Results and Impact Nicola Stylianou participated in a panel discussion on decolonisation at 'Changing the Narrative' a two day event sponsored by Informer East Africa and organised by the Muesum of British Colonialism at Africa Centre, London. While at the event Nicola was approached by a number of individuals for more information. As a direct result of this event she spoke to Alan Kunna who has agreed to contribute to the project and has invited Nicola to do a workshop with the students at Newham Sixth Form College.
Year(s) Of Engagement Activity 2020
URL https://www.museumofbritishcolonialism.org/museum-events/2020/1/11/informer-east-africa-and-mbc-pres...
 
Description Empowering Collections - Museum's Association Conference 
Form Of Engagement Activity A talk or presentation
Part Of Official Scheme? No
Geographic Reach National
Primary Audience Professional Practitioners
Results and Impact Kelly Foster, a Wikipedian-in-residence for the Making African Connections project, discussed digital repatriation as a strand of decolonial practice.
Kathleen Lawther, who has been working as a collections assistant on the project, discussed the importance of documentation as a tool for access.
Year(s) Of Engagement Activity 2020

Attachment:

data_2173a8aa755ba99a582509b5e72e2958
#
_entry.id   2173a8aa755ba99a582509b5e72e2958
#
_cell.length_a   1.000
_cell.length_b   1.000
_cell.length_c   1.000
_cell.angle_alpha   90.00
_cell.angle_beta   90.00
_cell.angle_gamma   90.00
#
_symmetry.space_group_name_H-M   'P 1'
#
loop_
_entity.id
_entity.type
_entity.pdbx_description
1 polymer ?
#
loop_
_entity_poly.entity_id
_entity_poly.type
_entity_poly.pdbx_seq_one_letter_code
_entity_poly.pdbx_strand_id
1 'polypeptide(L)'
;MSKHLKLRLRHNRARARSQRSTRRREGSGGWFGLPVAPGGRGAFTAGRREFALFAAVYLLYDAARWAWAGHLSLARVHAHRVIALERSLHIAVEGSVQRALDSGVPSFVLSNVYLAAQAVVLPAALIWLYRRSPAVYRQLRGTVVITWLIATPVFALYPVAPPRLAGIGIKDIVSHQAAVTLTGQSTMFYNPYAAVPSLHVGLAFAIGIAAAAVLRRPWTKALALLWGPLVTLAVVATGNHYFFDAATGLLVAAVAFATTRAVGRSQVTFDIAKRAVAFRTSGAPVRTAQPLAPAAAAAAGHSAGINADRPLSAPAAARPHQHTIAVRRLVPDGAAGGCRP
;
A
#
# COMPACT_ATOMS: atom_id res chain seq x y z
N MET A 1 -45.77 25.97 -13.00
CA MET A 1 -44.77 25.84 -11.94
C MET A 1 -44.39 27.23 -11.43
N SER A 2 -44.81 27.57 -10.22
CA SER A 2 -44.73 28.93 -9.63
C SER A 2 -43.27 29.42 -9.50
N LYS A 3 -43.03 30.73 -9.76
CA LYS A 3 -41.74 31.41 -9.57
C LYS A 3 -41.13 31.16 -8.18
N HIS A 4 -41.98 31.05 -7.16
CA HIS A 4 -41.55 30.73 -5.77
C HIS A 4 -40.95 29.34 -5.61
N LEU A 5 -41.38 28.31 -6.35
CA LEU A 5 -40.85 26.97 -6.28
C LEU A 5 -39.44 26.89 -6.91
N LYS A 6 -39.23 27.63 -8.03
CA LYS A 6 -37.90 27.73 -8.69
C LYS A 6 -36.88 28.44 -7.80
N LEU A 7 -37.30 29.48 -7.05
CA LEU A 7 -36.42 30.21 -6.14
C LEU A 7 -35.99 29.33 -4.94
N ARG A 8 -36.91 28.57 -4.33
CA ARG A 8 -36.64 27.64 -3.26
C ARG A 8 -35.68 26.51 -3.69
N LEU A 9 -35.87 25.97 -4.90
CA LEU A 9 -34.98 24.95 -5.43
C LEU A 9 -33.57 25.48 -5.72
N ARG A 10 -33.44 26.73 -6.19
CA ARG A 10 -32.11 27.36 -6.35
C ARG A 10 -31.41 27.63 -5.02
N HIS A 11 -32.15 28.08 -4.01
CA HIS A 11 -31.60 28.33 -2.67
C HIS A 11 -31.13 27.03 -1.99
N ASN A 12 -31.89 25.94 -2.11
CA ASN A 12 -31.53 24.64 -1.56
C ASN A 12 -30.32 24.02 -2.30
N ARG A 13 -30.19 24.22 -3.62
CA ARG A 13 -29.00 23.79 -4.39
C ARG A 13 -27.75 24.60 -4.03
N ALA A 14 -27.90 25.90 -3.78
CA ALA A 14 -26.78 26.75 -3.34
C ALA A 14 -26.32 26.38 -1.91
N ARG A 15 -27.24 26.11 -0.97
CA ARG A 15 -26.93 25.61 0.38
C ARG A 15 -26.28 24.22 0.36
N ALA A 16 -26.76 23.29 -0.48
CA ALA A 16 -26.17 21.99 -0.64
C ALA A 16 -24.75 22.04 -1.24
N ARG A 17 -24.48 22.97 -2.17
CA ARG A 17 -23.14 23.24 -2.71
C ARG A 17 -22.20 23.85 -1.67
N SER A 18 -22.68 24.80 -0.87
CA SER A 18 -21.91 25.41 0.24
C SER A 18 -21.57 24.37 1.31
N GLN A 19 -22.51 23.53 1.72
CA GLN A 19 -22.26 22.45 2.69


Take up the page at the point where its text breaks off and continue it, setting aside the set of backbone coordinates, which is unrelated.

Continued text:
Description Free day at Brighton Museum 
Form Of Engagement Activity Participation in an activity, workshop or similar
Part Of Official Scheme? No
Geographic Reach Regional
Primary Audience Public/other audiences
Results and Impact On the 14th of September Brighton held one of its periodice 'Free days'. Visitors are given free enty to the museum and additional activities are laid on. The Making African connections project was profiled in the Museum Lab space, Tshepo Skwambane hosted and visitors were able to view 24 items from the Botswana collections that are not usually on display The information given was particularly rich as a direct result of the MAC research trip undertaken in August. Visitors responded well to this information and were pleased to be benefitting from new research.